EV motors are already 95% to 96% efficient and control units are approaching 98%. Not much more to be gain there.

A more interesting avenue is e-city buses versus e-cars. A BYD-12, 40-ft e-bus can carry 60 passengers between 10 and 20 times a day. That's about 300 to 600 times the passenger miles per day that the normal e-car driver will do.

Since a BYD-12 e-bus cost only about 7.5 Tesla S one could say that it is about (450/7.5) = 60 times more efficient. That being said, why not apply 60 x $10K or about $600K subsidy per BYD-12 e-city buses. Cities could procure those e-buses for about $100K NET.

That would clean up city cores and reduce pollution and fuel consumption more than a few hundred/thousand BEVs?

Harvey, you nitwit, LN2 is so cheap that science geeks buy huge Dewar flasks of the stuff to make instant-frozen ice cream at parties.  (It's good ice cream, too.)  In farm country, you can subscribe to a service and have your Dewar topped off at your mailbox once a week; livestock farmers use the stuff to store bull sperm.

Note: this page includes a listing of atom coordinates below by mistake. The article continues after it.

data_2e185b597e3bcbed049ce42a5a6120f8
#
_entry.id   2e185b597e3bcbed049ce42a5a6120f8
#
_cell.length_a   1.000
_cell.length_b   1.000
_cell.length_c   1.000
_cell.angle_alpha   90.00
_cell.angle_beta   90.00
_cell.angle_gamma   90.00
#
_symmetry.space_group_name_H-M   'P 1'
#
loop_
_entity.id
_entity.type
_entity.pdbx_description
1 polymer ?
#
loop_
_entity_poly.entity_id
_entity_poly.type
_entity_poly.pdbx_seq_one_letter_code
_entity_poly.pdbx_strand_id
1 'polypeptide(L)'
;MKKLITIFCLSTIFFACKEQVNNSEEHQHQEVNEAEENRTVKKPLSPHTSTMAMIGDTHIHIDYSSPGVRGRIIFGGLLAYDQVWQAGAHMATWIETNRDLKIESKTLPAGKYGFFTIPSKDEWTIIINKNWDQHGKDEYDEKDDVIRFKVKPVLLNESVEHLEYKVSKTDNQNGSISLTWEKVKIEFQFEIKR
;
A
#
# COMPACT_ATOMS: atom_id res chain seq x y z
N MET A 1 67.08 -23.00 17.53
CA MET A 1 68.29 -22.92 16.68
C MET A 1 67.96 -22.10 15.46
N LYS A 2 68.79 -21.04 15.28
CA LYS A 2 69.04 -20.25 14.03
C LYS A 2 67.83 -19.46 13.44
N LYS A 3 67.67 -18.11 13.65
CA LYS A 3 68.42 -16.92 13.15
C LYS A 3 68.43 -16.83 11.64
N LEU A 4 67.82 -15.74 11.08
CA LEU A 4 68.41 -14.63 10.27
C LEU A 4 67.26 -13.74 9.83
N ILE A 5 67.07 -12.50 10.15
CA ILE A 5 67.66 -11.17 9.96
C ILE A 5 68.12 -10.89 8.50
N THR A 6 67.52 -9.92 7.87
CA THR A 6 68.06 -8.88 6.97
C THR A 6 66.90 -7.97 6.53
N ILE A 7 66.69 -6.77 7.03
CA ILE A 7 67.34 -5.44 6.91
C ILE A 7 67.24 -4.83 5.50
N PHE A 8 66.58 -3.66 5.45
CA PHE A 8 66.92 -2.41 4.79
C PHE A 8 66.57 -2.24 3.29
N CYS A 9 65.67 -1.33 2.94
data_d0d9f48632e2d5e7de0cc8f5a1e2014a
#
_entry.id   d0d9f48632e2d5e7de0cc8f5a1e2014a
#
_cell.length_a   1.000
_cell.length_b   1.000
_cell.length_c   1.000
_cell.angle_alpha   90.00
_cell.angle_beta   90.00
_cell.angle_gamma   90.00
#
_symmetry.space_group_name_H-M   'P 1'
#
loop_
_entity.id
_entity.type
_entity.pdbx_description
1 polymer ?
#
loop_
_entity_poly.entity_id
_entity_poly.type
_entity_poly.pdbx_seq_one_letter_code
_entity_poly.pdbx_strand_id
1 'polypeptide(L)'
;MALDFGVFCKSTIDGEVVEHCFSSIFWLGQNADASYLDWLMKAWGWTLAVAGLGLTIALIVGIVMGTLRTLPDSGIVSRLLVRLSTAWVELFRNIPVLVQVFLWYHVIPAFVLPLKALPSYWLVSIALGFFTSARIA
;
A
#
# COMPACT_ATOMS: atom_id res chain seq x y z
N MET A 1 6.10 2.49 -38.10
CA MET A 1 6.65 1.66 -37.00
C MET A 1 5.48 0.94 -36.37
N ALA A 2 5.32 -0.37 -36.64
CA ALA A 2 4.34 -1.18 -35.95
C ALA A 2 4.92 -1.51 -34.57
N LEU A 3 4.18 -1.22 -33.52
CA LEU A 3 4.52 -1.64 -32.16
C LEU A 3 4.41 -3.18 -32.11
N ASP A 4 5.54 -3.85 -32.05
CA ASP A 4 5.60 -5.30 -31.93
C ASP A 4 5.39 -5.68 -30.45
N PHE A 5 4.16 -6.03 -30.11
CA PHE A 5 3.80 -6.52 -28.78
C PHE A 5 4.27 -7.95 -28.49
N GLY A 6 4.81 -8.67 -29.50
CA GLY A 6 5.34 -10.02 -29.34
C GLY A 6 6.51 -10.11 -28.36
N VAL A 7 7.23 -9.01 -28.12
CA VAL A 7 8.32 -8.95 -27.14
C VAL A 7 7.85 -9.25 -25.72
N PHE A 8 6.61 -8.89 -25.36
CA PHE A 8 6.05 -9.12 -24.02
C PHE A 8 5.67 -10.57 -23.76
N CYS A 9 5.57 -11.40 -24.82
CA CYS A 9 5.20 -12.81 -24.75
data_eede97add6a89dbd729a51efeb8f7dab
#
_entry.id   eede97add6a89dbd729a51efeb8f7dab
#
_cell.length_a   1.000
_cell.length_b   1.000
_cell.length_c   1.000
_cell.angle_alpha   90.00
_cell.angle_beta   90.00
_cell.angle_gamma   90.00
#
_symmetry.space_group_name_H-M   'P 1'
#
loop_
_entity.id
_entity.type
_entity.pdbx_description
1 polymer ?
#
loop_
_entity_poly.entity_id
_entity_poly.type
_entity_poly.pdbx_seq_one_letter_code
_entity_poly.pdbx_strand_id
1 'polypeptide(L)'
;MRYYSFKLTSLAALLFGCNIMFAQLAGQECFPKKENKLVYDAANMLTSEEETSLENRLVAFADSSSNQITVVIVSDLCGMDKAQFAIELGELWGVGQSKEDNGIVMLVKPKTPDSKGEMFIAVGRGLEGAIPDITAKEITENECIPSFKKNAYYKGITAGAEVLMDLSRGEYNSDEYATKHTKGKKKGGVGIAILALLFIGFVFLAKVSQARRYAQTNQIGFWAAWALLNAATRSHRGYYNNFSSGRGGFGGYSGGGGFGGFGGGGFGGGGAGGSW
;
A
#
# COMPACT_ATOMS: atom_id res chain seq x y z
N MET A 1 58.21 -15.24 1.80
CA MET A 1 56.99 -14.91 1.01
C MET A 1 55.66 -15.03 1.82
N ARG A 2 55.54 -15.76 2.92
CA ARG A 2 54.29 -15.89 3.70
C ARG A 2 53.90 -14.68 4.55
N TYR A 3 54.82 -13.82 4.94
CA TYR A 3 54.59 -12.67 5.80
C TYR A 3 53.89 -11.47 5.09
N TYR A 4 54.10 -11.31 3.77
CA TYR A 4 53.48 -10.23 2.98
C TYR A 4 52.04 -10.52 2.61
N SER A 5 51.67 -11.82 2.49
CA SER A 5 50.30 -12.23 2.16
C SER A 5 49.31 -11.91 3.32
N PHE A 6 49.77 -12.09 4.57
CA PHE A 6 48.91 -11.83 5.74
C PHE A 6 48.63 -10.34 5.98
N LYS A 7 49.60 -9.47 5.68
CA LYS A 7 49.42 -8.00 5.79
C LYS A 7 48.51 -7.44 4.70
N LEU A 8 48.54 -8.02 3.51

If you insist on making such outrageously wrong claims, can you make them somewhere other than GCC?  This isn't a moonbat site, please don't try to make it one.

Except for AD, our licensed Moonbat! :-)

Leave our Harvey alone!..

is LNG an AGW gas?.. we really dont want to boil our planet.

The 'L' in LNG stands for 'liquid', so it is not a gas.

'LNG' usually stands for 'Liquid Natural Gas', or methane. Methane is a very potent greenhouse gas, about 25x stronger than CO2.

But since the subject was liquid nitrogen, I guess you mistyped and meant 'LN2'. The answer is: no. Nitrogen is not a greenhouse gas and is already 78% of our atmosphere. Furthermore, LN2 is produced by liquefying air. Any liquid nitrogen you buy was taken from the atmosphere. We should therefore all be buying liquid nitrogen, and return it to its natural habitat.

Free the nitrogen molecules!

Eclectic Preacher (E-P) really likes to abase people by calling them dunces and many other names. That may make him feel superior but it is more commonly found among older foot-soldiers. Wonder how many years or how close he was with that group to catch the addiction. The problem is that it may never go away completely.

The price given was for pure liquid nitrogen including the high quality tank because you cannot carry liquid nitrogen in a paper bag. Of course, bulk commercial liquid relatively pure Nitrogen and specially liquid AIR is many many times cheaper.

A more suitable definition for E-P may be Exuberant Pedant?

fyi - http://www.economist.com/blogs/babbage/2012/10/nitrogen-cycle N2, 1/10 milk price, engine

isn't this like "putting the cart before the horse"

dursun, http://www.ricardo.com does some serious engineering and backs liquid air.